Manchester SWAT team goes through difficult training day in Boston
Eight members of Manchester Police SWAT joined 15 Massachusetts SWAT teams in the 24-hour exercise funded by the Department of Homeland Security. The program was designed to measure the teams' readiness to deal with challenging situations.
The exercise includes personnel representing all aspects of emergency response including intelligence, law enforcement, Explosive Ordinance Disposal Units, Fire, EMS, and others.
Manchester Team Leader Nate Boudreau said the Manchester team faced five situations in a nonstop 12-hour test, with 80 minutes to solve each problem.
Boudreau said the situations were carefully choreographed with actors wearing the appropriate clothing and makeup. Real weapons were used, but with simulated bullets, he said.
"We had to problem solve as a team," said Boudreau. The Manchester team's 12-hour turn went from 5 p.m. to 5 a.m. "It's basically a marathon. You go from call to call," he said. "They brief you just as if you were being dispatched."
Meanwhile, the teams are being graded on various aspects of their performance, what questions they ask, how they allocate resources and how they solve the problem.
There are no trains in New Hampshire, but Boudreau said the train car is like a bus in shape, size and doorways, so that is how they approached the gunmen with hostages on the train.
Because the team has trained on buses, Boudreau said: "We treated the train like four buses lined up. We actually scored very high on it."
The cruise ship scenario utilized the retired destroyer the U.S.S. Salem in Quincy and had two gunmen on a shooting spree among the passengers.
"We had to find two men on what is basically a floating city," said Boudreau. "We had to get on board. It was like swimming upstream, with passengers running off the ship," said Boudreau.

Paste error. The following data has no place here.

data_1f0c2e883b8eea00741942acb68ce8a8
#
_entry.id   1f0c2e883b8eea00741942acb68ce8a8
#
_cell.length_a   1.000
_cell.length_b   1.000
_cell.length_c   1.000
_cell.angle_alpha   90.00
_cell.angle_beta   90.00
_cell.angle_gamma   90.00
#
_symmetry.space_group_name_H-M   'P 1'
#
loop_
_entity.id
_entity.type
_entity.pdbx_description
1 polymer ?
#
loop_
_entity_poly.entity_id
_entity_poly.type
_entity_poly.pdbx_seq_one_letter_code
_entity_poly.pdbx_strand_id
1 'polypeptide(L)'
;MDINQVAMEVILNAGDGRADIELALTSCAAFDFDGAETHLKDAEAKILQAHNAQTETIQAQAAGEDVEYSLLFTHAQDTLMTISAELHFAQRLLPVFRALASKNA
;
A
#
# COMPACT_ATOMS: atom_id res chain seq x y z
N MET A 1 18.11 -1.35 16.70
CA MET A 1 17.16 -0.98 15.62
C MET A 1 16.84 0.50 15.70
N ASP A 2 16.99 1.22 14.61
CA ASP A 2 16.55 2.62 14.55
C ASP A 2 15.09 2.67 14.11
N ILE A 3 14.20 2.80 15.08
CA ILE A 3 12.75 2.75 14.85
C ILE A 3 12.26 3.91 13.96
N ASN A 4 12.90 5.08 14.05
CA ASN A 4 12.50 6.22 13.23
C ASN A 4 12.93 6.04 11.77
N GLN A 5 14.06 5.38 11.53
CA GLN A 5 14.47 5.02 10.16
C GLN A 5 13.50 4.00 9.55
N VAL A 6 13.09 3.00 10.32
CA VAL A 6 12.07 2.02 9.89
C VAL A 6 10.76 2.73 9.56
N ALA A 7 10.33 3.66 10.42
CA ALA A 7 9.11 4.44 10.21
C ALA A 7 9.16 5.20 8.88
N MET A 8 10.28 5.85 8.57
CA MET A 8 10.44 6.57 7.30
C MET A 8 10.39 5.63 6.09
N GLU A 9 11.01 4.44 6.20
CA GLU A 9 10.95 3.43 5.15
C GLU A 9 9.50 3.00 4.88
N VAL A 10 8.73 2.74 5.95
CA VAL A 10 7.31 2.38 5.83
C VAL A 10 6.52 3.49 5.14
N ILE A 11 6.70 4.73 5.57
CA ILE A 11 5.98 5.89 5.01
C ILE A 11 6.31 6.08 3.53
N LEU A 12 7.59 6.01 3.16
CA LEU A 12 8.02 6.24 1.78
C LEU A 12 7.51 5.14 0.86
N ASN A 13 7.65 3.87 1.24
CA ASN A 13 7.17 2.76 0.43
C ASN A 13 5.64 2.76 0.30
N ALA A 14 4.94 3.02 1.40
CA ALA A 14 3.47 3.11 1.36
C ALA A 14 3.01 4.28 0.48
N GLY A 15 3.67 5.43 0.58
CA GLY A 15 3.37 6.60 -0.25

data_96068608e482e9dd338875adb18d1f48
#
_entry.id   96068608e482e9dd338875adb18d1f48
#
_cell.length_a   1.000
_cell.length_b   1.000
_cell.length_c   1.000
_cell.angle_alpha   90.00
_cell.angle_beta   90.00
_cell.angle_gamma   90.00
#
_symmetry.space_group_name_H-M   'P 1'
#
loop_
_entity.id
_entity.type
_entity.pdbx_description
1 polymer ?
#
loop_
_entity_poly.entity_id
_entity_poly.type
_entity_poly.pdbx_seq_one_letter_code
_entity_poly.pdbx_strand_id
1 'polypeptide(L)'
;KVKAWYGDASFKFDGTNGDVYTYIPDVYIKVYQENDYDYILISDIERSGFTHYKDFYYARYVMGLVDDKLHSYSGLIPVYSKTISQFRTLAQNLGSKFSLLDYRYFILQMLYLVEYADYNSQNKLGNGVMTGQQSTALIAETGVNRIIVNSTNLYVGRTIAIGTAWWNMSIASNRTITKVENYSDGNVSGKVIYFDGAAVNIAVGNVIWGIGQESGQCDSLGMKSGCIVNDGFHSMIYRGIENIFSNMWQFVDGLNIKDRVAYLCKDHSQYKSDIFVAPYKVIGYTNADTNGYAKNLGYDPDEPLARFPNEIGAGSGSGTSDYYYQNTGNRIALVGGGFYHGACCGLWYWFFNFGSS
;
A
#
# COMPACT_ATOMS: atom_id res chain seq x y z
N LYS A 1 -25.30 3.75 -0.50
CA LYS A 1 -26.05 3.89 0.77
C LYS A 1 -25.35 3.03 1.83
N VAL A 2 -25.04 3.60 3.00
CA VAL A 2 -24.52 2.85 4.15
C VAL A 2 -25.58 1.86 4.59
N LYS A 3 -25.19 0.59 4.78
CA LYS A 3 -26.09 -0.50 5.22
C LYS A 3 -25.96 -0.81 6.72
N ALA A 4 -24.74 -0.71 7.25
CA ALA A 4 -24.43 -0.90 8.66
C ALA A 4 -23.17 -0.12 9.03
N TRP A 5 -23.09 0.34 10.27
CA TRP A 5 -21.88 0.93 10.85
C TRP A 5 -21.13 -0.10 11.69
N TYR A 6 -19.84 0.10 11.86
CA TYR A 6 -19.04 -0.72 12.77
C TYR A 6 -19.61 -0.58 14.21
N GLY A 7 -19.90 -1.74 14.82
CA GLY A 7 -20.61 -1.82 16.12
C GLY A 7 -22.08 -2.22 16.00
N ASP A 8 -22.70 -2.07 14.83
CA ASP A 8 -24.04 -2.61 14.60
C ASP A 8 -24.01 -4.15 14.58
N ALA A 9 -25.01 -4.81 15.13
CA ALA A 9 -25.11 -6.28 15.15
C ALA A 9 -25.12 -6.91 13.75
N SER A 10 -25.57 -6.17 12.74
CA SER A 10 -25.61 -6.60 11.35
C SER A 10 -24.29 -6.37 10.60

They wondered: "What if the gunmen dropped their guns and pretended to be among the passengers and ran off the boat?"
So decisions had to be made about stopping and questioning passengers.
"It's a sobering event. How difficult it is to save lives," Boudreau said.
They went from the ship to the theater in Roxbury - actually four theaters, all full. The scenario: A gang member went to the movies, only to find a rival and the shooting began.
"We still had active shooting," he said, but also had to provide emergency medical aid.
The next scenario had a man taking four people hostage in a building and demanding a vehicle, using the hostages as his cover.
The fifth and final event was a mass casualty event at UMass-Boston, he said.
Boudreau said this is the only competition that challenges teams to problem solve. It is physically and mentally exhausting, he said, and members can snap at one another and start to make mistakes.
The team has to figure out how to keep working effectively. "It's just like when we were over on Main Street," said Boudreau, referring to the 30-hour standoff in May 2011 when a man holed up in his apartment with his 7-year-old daughter and a gun, refusing to come out because he would be charged with sexually assaulting another young relative.
The man was shot and killed by a New Hampshire State Police SWAT member.
After the scenarios are completed, said Boudreau, the team leaders go back to Boston to debrief.
"So we can take it back to the team," he said. "There has been no better training in real life. It confirms that you are able to do the right thing. You learn you are able to create these solutions."
Boudreau said the Manchester team was rated in the top three, but won't know exactly where until sometime next week.
The team members who participated, in addition to Boudreau, are team leaders Brandon Murphy and Andy Delorey and Joe Ryan, Peter Marr, Brian Gannon, Greg Ditullio and Todd Leshney.
Three Manchester SWAT members were evaluators for the scenario at the Salem in Quincy, Mass., each doing 12-hour evaluation periods running the site.
They were Sgt. Rich Brennan, Eric Knight and Tom Gonzales.